Greyhound – Tom Hanks Continues His Service as America’s Perennial Captain

Tom Hanks has certainly earned the sobriquet as America’s Captain. He has played that rank in myriad films and we have grown comfortable seeing his fluidity and confidence in command.
Here he plays the Captain of the eponymous WW2 ship protecting 37 supply ships crossing the Atlantic to aid the Allies. It is the Captain’s first time doing so, despite his nearly four decade career in the Navy.
With lots of traditional / authentic dialogue (subordinates repeat the commands) and plenty of quantitative chatter (“bearing 22 degrees, range 1000”) it all feels edgily realistic.
All the calculations in tracking the enemy U-boats are analog, driving home for us the somewhat seat of the pants nature of sea battle.
Hanks displays a steady confident demeanor in the face of the unseen dangers. His steely eyes and furrowed brows deliver urgency but not fear.
As the deadly enemy submarines begin picking off the ships, close ups of tense faces under the Captain’s command portray the tension building at the onset of nightfall. The gap in the middle of the ocean (“the Black Pit”) leaves the entire convoy fully exposed to the enemy, with no air cover.
Unlike films from yesteryear when the warships were clearly scale models, current digital expertise has expanded the realism markedly. The look of the stormy Atlantic is realistic; ice gathers across the deck and massive waves splash across the decks. Nonetheless, no breath is seen in the frigid scenes on deck, a minor complaint.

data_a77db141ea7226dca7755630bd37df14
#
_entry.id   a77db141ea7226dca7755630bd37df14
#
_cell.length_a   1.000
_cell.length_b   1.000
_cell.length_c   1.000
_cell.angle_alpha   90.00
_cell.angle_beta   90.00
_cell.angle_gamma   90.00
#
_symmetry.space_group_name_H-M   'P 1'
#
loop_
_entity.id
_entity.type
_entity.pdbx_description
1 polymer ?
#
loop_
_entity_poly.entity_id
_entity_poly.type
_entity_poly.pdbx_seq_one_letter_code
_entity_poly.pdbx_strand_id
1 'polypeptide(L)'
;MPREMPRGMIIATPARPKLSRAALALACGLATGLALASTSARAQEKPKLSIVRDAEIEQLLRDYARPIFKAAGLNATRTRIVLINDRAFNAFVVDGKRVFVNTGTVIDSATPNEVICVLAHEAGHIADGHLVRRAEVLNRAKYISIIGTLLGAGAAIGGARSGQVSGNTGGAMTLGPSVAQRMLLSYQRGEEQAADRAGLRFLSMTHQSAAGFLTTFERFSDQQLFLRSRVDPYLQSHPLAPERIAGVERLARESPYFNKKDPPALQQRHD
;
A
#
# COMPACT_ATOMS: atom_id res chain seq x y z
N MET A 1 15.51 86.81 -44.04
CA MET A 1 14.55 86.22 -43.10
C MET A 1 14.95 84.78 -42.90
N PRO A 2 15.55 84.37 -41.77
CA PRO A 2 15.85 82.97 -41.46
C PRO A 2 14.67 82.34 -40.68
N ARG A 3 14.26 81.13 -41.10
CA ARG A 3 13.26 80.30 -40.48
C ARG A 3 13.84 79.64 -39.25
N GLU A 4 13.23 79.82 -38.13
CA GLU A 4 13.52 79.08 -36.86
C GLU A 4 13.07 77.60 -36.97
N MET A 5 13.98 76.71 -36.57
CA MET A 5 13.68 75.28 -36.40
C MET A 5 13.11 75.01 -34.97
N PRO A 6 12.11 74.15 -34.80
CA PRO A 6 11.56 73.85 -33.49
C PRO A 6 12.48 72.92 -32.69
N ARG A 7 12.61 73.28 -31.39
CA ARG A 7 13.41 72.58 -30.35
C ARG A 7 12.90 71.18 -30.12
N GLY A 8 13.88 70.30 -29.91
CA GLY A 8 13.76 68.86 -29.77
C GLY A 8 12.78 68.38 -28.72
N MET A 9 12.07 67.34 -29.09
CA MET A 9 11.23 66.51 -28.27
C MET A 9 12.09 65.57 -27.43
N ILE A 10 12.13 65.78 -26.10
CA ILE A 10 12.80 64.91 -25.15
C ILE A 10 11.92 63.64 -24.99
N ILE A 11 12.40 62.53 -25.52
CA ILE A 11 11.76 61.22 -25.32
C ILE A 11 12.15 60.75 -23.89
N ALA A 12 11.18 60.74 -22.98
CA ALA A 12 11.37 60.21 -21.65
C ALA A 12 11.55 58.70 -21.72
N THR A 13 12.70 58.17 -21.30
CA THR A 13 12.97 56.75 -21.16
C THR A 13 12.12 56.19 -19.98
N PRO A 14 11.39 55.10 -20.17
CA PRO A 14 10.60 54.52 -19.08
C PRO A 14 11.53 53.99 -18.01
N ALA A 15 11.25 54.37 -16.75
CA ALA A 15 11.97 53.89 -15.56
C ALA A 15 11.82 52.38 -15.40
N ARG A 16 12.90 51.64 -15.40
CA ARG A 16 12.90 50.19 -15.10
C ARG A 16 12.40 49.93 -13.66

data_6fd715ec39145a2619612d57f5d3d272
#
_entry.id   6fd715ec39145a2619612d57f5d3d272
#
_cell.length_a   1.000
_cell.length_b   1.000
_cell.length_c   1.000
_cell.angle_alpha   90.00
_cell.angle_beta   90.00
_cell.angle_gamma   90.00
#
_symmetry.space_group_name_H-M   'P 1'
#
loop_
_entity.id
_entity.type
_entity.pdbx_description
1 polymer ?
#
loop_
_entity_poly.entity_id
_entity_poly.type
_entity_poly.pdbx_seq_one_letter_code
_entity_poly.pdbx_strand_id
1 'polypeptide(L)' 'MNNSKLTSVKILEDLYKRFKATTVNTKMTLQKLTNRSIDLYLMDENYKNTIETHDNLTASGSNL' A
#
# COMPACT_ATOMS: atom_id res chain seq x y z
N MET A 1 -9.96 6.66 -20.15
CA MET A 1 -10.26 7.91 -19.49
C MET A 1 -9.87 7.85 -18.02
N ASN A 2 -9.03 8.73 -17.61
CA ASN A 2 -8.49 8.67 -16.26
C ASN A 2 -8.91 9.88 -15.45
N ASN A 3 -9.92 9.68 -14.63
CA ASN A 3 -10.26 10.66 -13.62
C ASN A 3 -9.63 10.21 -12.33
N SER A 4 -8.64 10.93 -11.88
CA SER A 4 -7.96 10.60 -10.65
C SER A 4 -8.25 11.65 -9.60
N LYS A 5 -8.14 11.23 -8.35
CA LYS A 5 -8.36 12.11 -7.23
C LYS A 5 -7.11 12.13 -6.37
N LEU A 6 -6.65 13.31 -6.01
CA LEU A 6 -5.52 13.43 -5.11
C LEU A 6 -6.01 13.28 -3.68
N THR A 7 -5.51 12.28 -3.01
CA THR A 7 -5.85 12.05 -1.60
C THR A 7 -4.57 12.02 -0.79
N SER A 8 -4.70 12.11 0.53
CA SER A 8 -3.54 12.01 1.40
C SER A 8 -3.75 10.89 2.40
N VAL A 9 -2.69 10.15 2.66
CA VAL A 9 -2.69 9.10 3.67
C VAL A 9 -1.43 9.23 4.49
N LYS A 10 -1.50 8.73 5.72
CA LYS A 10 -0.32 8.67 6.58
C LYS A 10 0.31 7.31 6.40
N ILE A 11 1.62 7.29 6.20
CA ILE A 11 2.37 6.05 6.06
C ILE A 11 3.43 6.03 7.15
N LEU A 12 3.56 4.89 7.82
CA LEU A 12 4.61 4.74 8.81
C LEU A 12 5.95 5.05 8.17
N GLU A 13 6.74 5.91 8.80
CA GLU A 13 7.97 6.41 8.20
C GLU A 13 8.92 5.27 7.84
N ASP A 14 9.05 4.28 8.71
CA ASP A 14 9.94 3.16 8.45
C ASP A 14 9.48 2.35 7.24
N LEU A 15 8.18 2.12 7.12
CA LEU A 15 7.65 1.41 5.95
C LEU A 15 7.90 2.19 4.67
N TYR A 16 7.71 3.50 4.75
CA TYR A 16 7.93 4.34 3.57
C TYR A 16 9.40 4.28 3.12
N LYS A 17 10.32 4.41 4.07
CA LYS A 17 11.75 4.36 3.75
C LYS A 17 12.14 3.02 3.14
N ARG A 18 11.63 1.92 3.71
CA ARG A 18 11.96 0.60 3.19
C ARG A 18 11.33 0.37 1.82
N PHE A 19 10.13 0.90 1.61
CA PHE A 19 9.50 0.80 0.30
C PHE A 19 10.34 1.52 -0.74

In one sweeping vista the POV pulls back from the bridge, along the starboard flank and elevates across an array of ships and then further upward through the clouds for a view of the aurora borealis.
Some of the close quarter battle scenes fascinatingly echo the face to face combat of the Monitor and Merrimack from the Civil War.
The score by Blake Neely is evocative and Tom Hanks extends his skills to a strong screenplay.

Trailer available here.

Brad Auerbach has been a journalist and editor covering the media, entertainment, travel and technology scene for many years. He has written for Forbes, Time Out London, SPIN, Village Voice, LA Weekly and early in his career won a New York State College Journalism Award.